March is a very busy month in the garden for me. I spend every available minute spring cleaning my beds ready for the summer season. I begin the month intending to work around all my beds, weeding, pruning, cutting back and splitting perennials – although I never quite make it around everything the garden is looking a much tidier place than a month ago.
Whilst I am working I can enjoy the sights and sounds of early spring that are all around me. This weeks highlight has been the arrival of the cherry blossom. This cherry tree was in the garden when we arrived, but was a very young tree. Gradually, year by year, she is maturing and this year has a very fine display. She is always the first tree to blossom, followed closely by the forsythias. Although she does produce a crop of cherries, these have always been eaten by the birds long before they are ripe enough for me to pick.
When I am not outside preparing the borders, I have been plugging on (excuse the pun) with seed sowing in the greenhouse. All the sweet peas are growing away nicely and I have just put up a support in the greenhouse so that I can try growing a handful of plants in the greenhouse bed. I am hoping that these will flower a few weeks before the outdoor plants, so giving me a longer sweet pea season.
The first sowings of all my hardy annuals for the Cutting Garden have now been finished and I will be moving on to the half hardy varieties next week. I now have lots of little plants including cornflowers, nigella, english marigolds, salvia patens, blue clary, larkspur and ammi majus coming up. These will be moved into the cold frames at the end of March and planted out into the beds around mid April. Hopefully the first flowers will appear in May if I am very lucky. I always plan to make a second sowing of hardy annuals in May or June to ensure that I have fresh plants for late summer when this batch will be starting to flag.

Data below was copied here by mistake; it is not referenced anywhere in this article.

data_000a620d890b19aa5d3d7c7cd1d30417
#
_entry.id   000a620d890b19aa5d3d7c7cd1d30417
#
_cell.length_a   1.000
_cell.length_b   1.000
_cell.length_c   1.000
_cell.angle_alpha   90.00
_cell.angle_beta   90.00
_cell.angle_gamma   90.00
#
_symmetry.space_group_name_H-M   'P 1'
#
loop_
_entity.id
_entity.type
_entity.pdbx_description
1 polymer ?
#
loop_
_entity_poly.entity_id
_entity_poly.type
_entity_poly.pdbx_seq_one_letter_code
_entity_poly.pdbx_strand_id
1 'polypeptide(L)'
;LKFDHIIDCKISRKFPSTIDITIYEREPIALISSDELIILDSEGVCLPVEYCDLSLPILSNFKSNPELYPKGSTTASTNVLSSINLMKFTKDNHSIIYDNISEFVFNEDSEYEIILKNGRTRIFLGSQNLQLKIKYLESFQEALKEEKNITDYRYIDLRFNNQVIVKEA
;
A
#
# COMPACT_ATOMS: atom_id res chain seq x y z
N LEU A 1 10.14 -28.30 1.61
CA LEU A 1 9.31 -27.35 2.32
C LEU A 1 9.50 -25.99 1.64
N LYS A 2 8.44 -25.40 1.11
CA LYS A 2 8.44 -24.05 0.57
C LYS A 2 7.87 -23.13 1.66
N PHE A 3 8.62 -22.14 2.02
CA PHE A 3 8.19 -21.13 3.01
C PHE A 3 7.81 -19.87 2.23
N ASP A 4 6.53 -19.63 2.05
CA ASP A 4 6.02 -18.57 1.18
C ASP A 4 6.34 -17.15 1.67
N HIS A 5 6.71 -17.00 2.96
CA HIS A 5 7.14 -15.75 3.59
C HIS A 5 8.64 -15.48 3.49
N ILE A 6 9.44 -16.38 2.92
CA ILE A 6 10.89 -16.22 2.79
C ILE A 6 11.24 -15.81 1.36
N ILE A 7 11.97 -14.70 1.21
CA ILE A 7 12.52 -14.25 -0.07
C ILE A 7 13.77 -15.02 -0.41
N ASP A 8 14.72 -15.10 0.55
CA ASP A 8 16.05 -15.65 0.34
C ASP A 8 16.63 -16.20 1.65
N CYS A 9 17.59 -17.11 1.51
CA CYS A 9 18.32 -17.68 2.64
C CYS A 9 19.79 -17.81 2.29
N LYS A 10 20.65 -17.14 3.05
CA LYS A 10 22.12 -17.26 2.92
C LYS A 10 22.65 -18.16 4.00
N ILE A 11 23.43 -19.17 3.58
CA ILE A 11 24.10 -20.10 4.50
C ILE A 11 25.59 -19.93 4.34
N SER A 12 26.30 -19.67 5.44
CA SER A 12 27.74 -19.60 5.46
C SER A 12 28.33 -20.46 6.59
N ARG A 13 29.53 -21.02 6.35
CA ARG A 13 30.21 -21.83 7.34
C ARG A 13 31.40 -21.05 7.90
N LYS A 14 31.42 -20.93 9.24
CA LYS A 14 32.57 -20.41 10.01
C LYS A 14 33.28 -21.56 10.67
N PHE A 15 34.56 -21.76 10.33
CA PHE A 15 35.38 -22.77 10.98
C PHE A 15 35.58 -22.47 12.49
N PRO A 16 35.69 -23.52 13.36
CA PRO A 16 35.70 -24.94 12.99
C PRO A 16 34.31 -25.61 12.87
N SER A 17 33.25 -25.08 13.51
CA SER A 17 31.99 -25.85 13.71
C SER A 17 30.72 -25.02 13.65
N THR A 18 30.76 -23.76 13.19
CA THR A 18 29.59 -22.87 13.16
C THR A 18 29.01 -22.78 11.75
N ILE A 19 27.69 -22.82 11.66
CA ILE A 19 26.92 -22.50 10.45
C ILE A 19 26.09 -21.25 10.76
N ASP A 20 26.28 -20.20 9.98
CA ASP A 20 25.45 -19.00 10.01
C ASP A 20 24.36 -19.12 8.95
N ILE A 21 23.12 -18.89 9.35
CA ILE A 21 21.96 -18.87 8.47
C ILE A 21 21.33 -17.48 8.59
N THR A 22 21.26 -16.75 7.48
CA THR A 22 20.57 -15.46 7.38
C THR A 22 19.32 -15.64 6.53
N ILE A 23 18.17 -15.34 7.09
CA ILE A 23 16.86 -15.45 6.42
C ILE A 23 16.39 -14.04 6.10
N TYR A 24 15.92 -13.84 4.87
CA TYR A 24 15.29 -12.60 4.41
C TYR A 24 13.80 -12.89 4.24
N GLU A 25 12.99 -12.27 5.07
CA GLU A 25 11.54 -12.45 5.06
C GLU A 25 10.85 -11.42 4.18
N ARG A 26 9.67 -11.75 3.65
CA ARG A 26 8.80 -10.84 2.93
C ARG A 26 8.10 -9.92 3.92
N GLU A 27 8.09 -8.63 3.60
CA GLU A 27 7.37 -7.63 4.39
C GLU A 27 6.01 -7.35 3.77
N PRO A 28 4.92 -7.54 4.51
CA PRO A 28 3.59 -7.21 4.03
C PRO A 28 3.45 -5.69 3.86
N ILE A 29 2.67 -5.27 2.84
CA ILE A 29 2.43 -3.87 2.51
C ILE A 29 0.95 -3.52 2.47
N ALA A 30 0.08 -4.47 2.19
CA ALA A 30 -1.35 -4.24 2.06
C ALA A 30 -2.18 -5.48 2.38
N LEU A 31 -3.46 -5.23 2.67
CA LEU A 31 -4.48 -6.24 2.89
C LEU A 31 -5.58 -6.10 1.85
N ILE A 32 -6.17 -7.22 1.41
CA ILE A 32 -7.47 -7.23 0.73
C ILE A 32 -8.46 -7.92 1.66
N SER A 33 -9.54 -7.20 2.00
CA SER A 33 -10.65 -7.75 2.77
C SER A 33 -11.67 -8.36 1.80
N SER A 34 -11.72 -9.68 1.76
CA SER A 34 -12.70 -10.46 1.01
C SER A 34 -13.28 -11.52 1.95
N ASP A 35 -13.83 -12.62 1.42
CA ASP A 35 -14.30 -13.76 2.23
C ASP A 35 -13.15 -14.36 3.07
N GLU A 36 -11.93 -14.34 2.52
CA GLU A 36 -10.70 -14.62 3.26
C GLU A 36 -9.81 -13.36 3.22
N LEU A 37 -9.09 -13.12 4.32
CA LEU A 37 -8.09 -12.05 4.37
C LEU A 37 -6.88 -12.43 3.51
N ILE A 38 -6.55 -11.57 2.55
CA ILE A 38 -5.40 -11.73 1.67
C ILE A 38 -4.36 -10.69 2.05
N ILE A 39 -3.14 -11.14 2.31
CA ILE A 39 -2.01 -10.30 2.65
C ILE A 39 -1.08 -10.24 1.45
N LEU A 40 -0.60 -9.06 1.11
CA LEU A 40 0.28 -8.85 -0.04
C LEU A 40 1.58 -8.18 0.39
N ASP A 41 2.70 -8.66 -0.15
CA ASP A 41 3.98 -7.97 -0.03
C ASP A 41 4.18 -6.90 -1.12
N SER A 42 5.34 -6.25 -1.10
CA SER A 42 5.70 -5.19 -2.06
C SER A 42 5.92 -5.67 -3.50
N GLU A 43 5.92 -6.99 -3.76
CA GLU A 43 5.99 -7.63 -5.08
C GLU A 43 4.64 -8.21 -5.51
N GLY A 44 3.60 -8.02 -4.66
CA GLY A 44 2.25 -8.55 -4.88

In the Vegetable Garden the garlic planted before Christmas is growing strongly. In the same bed I have added the early potatoes (which are the only type of potato I grow). This bed is now full, but will be harvested towards the end of June when I will then fill it with spare dahlias that have not made it into other beds.
The broad beans sown last autumn have survived the winter and I have uncovered them from their fleece tunnel. In the cold frame there is another tray of baby plants sown in February, which I will plant out in the next week. I will sow another row of broad beans direct into the soil at the same time. It will be interesting to see which of the three sowings of broad beans crops first. I also have young pea plants ready to plant out and I will start sowing the peas directly as well.
As the soil is quite warm and moist for the time of year I am going to try some early sowings of carrots, beetroot and spinach. I will cover these with the fleece tunnel and hopefully have a very early crop in late May/early June. Often these early sowings fail as the temperatures can be too low and the seed rots. I still think it is worth a go as very early crops are such a delight in the years that they do succeed. I will sow another batch in April, which will have more certainty of success.
The crop of the moment is my rhubarb. That started to sprout very early this year and is now ready for eating. One of my favourite uses for rhubarb is too make Rhubarb Syrup. This pale pink liquid is beautiful diluted with sparkling water as a late afternoon drink after a long day in the garden. I also love it mixed with prosecco for a more decadent evening refreshment. I am planning to make my first batch next week, so will try to include photos and the recipe here for you.
You will remember that I bought a rhubarb forcer in the winter in the hope of encouraging an early crop. That has proved unnecessary as I have so much rhubarb without it this year. We will be taking it off this weekend, so it will be interesting to see what has happened to the plant it has been covering. I am hoping for long thin pale pink stems – I will let you know.
As I have been writing this I have just noticed a new post from Belinda Gray on her blog The Grower pop into my inbox. Her news this week is that a new series is starting on BBC2 in April called The Big Allotment Challenge – it sounds very interesting! The Grower is a fantastic weekly resource for anyone growing their own vegetables. It is full of tips, recipes and inspirations to keep your growing year on course and I highly recommend subscribing.
I hope you have a lovely weekend!